@feditips @ashfurrow besides, putting a post/star/boost in the db isn't just that. you need to increase the post counter, last active time, stuff like that. push them into tag timelines as well. oh, and sidekiq stores a separate home tl for each user, which is why you can't scroll it further than ~5 days.
any interaction between two users gets recorded in friendship tracker, used to recommend new users to you. yeah, no ads, but is it that different?
@feditips @ashfurrow there was a relatively big controversy about this one. here: https://github.com/mastodon/mastodon/blob/daccc07dc170627b17564402296f6c8631d0cd97/app/lib/potential_friendship_tracker.rb. definitely an algorithm, even if it doesn't contain neural networks.
@ashfurrow @feditips it's interesting how they only talk about link previews and not other aspects of federation. but i guess those are cheap, compared to one request to an instance per one request to the target. also, there's a website to visualize the preview fetches (dunno if it still works, though): https://midnight-productive-sunset.glitch.me/l/fast-letters.
also, mastodon must've made around 500 requests for this. 2 to you and feditips, 15 to my followers, 1 to the relay, ~270 from the relay to other instances, ~270 from the instances to that website. assuming my profile itself is well-federated.
twitter would've made 1 request to prefetch, then n requests to the edges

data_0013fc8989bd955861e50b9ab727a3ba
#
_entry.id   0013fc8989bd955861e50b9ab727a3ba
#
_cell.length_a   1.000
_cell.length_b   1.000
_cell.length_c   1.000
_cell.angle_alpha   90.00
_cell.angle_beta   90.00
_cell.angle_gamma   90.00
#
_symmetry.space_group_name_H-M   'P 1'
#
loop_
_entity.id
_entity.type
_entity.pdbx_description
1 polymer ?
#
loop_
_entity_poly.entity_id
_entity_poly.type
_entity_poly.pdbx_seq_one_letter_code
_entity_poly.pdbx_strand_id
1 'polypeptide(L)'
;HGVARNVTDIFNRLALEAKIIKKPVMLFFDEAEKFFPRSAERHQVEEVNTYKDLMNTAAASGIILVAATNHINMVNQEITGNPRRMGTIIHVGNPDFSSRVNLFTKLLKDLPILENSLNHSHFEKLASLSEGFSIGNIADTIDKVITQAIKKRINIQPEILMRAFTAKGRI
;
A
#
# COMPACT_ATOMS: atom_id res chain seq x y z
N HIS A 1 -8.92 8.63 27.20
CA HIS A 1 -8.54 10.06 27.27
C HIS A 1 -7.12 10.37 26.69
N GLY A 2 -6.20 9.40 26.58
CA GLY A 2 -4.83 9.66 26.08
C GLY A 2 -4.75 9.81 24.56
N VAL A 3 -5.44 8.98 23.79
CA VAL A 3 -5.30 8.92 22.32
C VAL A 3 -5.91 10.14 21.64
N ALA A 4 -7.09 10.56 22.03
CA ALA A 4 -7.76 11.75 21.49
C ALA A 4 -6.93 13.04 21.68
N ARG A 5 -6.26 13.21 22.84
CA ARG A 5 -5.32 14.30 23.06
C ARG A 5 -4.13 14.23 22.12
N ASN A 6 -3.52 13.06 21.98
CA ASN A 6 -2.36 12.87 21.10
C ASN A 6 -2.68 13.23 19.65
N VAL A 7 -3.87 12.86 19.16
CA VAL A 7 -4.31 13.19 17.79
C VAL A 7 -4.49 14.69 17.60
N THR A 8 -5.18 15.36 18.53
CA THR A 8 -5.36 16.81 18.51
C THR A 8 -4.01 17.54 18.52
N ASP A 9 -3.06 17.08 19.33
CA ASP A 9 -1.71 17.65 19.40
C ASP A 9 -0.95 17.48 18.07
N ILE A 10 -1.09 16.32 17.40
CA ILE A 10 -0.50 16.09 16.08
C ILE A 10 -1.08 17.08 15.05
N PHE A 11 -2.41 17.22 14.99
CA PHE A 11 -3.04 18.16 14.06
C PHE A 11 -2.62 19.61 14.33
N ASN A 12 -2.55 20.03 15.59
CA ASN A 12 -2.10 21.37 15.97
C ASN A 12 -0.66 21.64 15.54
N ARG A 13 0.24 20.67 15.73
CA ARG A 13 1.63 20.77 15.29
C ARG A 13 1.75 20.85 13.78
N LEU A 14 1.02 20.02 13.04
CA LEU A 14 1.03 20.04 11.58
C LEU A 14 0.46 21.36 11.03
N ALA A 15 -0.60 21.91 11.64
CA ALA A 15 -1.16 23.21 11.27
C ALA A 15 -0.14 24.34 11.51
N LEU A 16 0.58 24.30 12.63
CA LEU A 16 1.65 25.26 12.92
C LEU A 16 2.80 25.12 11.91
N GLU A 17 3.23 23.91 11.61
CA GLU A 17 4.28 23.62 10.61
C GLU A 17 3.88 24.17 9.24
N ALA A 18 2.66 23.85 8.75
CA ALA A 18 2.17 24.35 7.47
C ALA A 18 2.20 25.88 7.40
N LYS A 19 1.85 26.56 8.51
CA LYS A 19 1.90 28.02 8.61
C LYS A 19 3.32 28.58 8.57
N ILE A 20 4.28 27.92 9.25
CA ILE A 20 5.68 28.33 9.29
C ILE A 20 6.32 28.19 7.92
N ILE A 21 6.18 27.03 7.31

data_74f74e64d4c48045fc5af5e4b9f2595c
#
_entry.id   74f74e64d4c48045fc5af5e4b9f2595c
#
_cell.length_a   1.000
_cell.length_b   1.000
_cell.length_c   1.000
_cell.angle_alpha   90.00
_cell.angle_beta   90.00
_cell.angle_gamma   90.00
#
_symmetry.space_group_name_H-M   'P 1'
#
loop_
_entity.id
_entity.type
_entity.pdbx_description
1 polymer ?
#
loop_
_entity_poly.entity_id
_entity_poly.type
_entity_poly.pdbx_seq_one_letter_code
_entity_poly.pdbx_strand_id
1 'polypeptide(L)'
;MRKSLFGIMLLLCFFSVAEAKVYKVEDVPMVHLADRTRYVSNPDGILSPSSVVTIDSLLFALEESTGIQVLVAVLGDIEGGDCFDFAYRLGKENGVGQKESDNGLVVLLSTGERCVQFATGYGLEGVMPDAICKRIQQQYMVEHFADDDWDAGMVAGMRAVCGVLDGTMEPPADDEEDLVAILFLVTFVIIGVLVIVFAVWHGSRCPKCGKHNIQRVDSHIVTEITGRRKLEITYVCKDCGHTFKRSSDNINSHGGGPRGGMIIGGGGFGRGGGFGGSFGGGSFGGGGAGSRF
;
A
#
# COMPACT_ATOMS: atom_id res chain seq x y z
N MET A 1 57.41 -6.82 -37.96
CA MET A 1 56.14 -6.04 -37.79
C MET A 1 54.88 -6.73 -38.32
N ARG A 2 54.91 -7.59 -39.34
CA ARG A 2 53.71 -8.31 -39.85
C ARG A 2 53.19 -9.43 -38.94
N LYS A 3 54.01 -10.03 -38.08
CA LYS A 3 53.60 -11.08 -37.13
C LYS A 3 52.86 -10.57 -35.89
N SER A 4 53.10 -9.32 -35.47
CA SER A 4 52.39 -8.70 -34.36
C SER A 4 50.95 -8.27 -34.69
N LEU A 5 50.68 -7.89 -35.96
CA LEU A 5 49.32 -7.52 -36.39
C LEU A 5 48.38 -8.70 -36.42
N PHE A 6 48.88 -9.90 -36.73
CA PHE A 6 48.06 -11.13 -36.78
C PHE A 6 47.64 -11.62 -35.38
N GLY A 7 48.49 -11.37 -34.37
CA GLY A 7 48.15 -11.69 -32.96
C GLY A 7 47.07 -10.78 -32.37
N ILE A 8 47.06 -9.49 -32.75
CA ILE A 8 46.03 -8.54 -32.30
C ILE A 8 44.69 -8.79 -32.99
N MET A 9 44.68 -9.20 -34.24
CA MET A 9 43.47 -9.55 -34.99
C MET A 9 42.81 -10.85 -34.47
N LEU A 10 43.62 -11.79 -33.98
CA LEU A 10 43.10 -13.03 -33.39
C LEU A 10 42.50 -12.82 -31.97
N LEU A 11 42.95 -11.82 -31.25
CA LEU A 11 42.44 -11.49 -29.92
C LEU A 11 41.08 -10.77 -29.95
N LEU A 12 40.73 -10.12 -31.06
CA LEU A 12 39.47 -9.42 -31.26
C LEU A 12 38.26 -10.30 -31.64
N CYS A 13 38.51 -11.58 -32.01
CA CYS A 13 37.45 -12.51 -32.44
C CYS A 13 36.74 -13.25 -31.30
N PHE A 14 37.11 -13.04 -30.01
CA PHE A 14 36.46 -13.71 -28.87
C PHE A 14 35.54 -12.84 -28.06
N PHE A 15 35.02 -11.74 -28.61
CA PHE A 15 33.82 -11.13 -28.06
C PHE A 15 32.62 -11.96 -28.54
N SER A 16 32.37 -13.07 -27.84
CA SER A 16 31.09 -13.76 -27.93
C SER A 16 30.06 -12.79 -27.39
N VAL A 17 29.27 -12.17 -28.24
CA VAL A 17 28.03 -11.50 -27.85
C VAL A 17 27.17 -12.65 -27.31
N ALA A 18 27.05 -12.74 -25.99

@ashfurrow It’s not about defending anyone. Federating content has many advantages, but it has downsides as well. Why not admit it?
A single centralized instance can scale almost linearly with the number of users. Fediverse in its current form scales quadratically, with the increase in the amount of content produced also comes an increase in the number of instances this content has to be distributed to.
It feels like you are denying reality, honestly.
If I understand you, you’re making an argument that fedi’s energy use doesn’t scale as efficiently as Twitter’s. I don’t disagree. Maybe federated networks are inherently less efficient than centralized ones. I think that spending energy for fault-tolerant decentralization is more worthwhile than ad sales.
I don't understand where you get this "hardly achievable" from.
You said "facebook claims to be carbon-neutral and 100% renewable."
If that was true (and FB's track record makes me doubt it), the only way it could be is by FB using renewable energy for data centres.